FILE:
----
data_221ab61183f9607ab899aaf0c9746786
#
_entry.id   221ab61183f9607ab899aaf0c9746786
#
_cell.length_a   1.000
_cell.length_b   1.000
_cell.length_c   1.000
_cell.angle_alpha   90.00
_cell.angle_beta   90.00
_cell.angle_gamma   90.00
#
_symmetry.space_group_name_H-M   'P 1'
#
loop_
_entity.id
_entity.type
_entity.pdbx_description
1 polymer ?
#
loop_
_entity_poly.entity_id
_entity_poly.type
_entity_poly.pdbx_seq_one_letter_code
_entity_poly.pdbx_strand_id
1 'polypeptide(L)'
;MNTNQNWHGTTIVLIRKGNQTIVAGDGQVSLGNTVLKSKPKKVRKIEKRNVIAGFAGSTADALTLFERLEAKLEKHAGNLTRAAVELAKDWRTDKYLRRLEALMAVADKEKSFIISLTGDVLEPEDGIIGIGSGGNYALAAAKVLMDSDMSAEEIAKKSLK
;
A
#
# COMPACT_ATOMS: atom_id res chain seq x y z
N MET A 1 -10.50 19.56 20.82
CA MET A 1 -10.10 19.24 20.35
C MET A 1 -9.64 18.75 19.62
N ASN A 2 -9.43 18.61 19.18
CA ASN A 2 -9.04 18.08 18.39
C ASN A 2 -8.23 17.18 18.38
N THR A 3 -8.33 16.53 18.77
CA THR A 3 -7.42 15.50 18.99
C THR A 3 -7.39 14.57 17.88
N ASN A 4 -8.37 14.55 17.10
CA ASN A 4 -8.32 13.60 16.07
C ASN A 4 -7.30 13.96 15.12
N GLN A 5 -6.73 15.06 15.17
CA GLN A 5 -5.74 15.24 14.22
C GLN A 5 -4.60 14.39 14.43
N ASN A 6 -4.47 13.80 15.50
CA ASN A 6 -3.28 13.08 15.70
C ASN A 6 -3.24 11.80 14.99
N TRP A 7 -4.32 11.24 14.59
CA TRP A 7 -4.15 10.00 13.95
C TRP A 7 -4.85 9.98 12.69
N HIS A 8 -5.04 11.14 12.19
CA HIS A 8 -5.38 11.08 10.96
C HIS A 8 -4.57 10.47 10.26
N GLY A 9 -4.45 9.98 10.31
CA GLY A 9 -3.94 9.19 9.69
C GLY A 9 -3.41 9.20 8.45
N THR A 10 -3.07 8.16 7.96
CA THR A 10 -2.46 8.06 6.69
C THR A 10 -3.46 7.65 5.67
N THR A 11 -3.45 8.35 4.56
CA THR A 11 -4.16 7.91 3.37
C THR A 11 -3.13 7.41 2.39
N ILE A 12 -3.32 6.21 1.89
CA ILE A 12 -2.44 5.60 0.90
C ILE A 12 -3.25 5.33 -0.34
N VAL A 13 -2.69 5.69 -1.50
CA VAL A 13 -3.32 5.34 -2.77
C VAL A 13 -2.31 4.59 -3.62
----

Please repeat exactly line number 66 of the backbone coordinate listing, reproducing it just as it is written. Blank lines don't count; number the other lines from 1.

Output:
C ILE A 12 -3.25 5.33 -0.34